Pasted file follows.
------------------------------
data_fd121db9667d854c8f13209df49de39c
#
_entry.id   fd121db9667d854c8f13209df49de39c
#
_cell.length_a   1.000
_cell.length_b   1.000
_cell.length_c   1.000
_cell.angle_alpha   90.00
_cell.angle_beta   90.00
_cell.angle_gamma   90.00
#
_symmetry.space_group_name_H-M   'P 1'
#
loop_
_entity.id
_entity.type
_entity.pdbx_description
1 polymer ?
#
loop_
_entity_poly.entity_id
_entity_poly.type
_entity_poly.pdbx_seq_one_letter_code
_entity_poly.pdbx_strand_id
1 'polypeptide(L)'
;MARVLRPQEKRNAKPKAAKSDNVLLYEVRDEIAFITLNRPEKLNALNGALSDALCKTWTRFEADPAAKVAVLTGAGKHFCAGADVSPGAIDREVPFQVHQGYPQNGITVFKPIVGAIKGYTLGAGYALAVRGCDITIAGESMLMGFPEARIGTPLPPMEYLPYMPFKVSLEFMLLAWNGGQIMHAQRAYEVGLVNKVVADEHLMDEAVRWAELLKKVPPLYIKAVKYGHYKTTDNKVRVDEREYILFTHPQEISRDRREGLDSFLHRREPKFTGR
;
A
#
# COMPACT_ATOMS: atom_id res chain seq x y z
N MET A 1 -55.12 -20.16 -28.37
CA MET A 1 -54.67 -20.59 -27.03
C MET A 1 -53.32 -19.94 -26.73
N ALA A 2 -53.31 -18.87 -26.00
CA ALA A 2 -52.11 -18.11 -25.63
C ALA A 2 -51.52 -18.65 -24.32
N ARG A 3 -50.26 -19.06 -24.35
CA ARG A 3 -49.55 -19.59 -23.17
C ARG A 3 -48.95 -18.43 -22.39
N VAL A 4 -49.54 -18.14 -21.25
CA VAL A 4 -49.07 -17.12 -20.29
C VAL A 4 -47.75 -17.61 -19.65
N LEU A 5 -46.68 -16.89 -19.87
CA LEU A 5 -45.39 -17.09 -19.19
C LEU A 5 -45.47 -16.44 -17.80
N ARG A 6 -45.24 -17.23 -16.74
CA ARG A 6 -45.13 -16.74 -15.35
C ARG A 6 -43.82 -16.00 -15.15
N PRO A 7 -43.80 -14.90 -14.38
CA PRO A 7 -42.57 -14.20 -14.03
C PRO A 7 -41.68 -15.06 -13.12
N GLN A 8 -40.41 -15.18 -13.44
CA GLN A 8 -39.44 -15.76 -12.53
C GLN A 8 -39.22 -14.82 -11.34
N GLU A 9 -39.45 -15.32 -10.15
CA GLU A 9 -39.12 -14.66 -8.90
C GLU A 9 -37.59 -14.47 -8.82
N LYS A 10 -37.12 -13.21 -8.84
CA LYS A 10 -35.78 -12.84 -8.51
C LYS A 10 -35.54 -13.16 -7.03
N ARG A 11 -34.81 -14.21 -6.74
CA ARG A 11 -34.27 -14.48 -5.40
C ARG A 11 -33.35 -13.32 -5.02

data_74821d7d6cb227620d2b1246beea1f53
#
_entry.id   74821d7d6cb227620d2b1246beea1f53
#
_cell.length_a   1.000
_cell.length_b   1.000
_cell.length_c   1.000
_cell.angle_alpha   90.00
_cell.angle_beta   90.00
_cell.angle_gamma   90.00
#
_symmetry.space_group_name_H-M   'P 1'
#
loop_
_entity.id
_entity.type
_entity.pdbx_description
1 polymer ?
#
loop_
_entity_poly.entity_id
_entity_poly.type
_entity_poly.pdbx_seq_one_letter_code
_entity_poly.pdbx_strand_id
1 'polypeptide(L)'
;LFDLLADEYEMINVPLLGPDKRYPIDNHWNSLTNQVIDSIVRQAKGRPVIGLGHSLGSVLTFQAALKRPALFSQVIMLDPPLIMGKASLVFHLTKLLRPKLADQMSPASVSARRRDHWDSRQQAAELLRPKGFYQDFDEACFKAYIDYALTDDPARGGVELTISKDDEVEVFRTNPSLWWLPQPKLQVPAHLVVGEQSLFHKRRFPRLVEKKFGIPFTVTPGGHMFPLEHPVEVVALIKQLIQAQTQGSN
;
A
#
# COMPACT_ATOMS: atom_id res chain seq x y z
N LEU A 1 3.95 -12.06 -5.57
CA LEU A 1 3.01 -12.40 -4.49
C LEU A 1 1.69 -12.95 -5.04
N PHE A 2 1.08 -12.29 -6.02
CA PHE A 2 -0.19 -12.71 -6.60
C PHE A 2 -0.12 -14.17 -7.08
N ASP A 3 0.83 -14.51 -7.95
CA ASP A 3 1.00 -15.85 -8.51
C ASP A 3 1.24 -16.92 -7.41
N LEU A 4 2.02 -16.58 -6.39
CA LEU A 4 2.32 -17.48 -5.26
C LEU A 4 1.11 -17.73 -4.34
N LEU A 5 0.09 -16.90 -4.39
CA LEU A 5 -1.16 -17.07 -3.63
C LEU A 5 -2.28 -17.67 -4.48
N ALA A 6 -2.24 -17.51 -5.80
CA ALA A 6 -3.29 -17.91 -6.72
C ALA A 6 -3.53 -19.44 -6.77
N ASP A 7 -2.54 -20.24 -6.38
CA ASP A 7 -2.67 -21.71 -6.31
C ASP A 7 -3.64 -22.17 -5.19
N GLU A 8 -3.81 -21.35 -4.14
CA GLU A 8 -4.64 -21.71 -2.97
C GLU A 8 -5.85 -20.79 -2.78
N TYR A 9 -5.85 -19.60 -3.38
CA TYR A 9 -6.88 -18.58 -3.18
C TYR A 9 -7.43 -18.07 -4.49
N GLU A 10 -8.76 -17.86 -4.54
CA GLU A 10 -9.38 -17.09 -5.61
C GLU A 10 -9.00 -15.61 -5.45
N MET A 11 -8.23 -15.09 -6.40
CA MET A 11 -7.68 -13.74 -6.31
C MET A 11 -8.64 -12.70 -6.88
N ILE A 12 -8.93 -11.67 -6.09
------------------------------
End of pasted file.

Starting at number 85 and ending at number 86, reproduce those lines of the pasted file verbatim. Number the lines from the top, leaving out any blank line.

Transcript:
_entity_poly.type
_entity_poly.pdbx_seq_one_letter_code